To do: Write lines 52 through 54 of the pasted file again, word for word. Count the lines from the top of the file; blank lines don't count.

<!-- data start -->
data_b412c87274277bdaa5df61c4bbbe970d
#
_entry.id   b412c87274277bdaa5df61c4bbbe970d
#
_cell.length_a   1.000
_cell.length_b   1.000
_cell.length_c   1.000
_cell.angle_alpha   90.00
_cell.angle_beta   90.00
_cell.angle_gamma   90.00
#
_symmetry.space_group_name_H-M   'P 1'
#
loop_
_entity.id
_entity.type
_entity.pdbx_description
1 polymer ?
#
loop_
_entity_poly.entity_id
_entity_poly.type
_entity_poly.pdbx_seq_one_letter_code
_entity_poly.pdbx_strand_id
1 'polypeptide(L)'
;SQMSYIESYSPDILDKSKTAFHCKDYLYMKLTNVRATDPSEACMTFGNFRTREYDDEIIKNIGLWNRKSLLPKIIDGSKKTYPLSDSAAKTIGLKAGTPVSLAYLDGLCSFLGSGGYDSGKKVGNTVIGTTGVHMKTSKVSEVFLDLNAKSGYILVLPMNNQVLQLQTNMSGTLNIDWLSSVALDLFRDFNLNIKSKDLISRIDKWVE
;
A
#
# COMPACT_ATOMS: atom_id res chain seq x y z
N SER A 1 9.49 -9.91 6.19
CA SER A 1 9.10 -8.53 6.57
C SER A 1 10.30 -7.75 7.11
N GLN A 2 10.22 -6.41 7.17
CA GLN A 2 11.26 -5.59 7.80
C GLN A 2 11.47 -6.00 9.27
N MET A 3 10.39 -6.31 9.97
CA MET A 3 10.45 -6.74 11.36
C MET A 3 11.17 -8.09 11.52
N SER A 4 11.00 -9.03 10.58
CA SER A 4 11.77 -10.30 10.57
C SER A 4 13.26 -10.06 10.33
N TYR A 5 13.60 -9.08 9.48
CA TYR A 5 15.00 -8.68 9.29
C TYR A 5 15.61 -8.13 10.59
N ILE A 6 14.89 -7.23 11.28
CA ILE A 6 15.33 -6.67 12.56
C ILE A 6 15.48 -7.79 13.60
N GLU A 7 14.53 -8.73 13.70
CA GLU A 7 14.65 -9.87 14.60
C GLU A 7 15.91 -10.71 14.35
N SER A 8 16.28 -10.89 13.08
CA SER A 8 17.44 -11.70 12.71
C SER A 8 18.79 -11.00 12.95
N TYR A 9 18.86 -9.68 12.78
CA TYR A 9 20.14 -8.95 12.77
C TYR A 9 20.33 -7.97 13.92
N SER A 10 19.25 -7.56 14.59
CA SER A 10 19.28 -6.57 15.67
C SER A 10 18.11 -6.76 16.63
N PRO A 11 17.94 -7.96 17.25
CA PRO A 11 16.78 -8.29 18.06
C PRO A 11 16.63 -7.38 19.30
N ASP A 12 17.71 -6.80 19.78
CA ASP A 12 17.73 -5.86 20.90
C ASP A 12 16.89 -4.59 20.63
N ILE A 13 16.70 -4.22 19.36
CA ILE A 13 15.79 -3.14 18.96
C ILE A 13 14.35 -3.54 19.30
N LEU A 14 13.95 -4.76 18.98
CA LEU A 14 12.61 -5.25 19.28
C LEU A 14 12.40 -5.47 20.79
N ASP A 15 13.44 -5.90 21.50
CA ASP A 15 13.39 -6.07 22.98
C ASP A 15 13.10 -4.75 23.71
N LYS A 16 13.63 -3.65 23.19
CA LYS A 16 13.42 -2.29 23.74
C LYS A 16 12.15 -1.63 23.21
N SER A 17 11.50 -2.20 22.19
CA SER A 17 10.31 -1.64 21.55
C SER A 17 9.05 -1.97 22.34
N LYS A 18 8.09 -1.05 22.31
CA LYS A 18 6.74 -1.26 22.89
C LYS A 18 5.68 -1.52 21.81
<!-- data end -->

N SER A 8 16.28 -10.89 13.08
CA SER A 8 17.44 -11.70 12.71
C SER A 8 18.79 -11.00 12.95